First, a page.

Their performance would be comparable to the AMD-64, but not much faster.

          Agreed, cause guess what: AMD64 is Alpha's progeny-in-spirit. ;)

          The AMD K7 is very alpha-like (hence so is the K8). Highly speculative, out-of-order, wide multiple issue CPUs like the 21264. Not co-incidentally given that Dirk Meyer, co-architect of the 21264, led the AMD K7 design [eet.com] team. K7 used the 21164/21264 EV6 PtP interconnect too. K8 made it routable with HyperTransport - just as DEC^WCompaq did with EV6 in the 21364. You would still expect this mythical equivalently developed Alpha to beat AMD64 though, given it'd be able to use the die-space 'wasted' on x86-decoding for something more productive (cache or somesuch).
    • Could it be the old "not invented here" syndrome?
      • Considering they eventually caved and started implementing AMD's x86_64 architecture (though they're not willing to call it that), I don't think it's the case. Clearly they realized that the market for 64-bit chips with 32-bit x86 compatibility was all in EM64T/AMD64, so Itanium could focus on 64-bit only stuff.
    • Alpha was great.

      Alpha was intended to have a 25 year life. Unfortunately, it is drawing close to the end of 25 years. The design team is gone. By the time they could reconstitute it, train everyone, start a design, get it through fab, and ready for production systems, it would be close enough to 25 years that it wouldn't matter anyway. There is also the ugly N.I.H. factor which makes it unlikely they would ever revive it. I'm afraid Alpha is gone. R.I.P.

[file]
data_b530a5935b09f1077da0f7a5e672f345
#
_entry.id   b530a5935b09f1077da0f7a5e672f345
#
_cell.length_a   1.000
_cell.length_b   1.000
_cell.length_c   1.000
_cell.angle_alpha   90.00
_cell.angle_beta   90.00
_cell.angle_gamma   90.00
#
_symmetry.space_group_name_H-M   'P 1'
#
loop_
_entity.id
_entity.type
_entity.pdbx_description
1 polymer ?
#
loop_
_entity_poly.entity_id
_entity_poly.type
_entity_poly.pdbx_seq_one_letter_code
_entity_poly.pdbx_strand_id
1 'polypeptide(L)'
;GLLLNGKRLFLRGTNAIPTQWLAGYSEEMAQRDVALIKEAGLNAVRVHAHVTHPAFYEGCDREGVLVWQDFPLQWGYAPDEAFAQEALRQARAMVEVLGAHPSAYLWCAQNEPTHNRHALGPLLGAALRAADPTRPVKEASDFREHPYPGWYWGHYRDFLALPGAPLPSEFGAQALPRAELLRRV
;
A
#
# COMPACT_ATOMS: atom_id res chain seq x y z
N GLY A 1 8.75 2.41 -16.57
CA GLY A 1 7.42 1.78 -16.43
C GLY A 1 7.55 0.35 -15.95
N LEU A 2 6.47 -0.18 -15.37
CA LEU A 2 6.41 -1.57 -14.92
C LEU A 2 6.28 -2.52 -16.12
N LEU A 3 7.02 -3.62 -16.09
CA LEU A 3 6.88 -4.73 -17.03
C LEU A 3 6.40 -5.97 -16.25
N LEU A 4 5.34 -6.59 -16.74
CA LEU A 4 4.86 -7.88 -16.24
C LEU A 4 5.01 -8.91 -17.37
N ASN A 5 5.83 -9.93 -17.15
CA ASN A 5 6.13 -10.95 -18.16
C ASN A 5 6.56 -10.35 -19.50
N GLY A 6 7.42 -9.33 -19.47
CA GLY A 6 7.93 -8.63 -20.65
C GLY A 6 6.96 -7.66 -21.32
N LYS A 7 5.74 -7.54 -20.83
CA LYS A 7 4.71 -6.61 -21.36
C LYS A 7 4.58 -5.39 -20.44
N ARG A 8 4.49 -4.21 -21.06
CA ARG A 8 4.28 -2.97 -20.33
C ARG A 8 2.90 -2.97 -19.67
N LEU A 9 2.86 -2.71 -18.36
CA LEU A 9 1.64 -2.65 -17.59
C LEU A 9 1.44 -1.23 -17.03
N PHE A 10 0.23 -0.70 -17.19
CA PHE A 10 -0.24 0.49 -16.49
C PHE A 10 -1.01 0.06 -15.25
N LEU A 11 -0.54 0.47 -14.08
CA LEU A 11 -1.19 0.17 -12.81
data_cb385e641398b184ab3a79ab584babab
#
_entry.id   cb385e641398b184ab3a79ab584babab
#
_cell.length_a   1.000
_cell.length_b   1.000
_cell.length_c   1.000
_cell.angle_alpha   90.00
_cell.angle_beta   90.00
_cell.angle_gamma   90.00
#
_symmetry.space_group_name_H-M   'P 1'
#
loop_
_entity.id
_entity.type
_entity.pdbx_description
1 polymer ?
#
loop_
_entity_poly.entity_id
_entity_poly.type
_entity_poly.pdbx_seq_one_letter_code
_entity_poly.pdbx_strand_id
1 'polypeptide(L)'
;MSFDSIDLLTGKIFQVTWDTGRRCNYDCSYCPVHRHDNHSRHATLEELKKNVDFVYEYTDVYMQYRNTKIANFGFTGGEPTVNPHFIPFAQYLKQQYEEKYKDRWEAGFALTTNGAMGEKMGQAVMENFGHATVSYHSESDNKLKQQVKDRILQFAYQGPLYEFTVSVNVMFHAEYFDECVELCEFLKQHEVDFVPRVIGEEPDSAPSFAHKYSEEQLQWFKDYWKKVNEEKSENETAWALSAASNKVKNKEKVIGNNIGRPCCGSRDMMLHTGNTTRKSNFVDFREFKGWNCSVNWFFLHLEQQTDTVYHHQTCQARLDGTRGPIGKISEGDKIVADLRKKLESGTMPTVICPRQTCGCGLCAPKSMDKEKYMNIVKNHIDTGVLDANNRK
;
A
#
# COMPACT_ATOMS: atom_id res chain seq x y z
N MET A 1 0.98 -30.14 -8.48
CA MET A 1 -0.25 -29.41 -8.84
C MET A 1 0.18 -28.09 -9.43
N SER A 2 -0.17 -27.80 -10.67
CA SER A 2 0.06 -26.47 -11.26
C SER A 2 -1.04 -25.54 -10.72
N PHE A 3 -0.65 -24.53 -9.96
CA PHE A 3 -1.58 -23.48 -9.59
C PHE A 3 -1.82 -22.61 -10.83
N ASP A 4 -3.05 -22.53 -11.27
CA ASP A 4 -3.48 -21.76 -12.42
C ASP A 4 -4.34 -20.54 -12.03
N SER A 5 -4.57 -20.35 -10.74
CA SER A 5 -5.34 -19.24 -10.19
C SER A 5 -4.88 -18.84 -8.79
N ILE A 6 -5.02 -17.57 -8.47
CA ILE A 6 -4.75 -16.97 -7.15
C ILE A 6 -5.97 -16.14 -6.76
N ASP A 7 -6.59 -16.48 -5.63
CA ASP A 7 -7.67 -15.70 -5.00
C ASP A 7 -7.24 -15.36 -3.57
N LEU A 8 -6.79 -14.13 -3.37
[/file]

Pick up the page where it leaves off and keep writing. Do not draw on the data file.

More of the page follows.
• by bstadil ( 7110 ) on Thursday January 19, 2006 @08:18PM (#14514583) Homepage
    'Basically, no one ever used hardware-based IA-32 execution, so better to use the silicon for something else,' said Illuminata analyst Gordon Haff. 'Of course, basically no one uses software-based emulation either, but at least that doesn't cost chip real estate.'"

    Why not extend that logic? No one really used the Itanium chip anyway so why not use the silicon to make Yohan's for Apple?

  • Sheesh. It took them what, 15 years to realize that they needed to DUMP backward compatibility to become efficient? *cough* 640K barrier *cough*

    What strikes me is that only when they begin losing market share to AMD, they begin to search for design flaws (obviously they don't have time to waste in x86 emulation when they're falling behind)
    • The 640KiB barrier was imposed by the IBM PC architecture not the 8086 hardware. The 8086 can directly address 1MiB of RAM. 4MiB if you isolate each of CS, DS, SS, and ES into their own banks with additional decoding logic.
    • Except AMD's 64-bit chips are backwards compatible. Thank God, too, because precious few desktop components have 64-bit drivers.
    • by maynard ( 3337 ) <j.maynard.gelinas@nosPAm.gmail.com> on Thursday January 19, 2006 @08:36PM (#14514696) Journal
      I don't seem to remember any "640K" barrier with the 8088 or 8086. Didn't it support up to 20 address lines? Yup... I thought so. That missing 384K was reserved for ROM, video RAM, and whatever else one might need. And lets not forget the bank switched expanded RAM boards that were around in the day. As one whose family owned an original XT w/ 20MB drive and full 640K from 1983 onward, I can say with assurance that 640K was a whopping amount of RAM in the day. It also cost a buttload.
    • So I don't get the logic behind the politically-correct Intel bashing. On the one hand, one hears that Intel is bad because they have carried on with binary compatibility since the microprocessor pre-history (the 8086, even the 8080 to a certain extent), creating an architecture that is indeed in some places a bit quaint.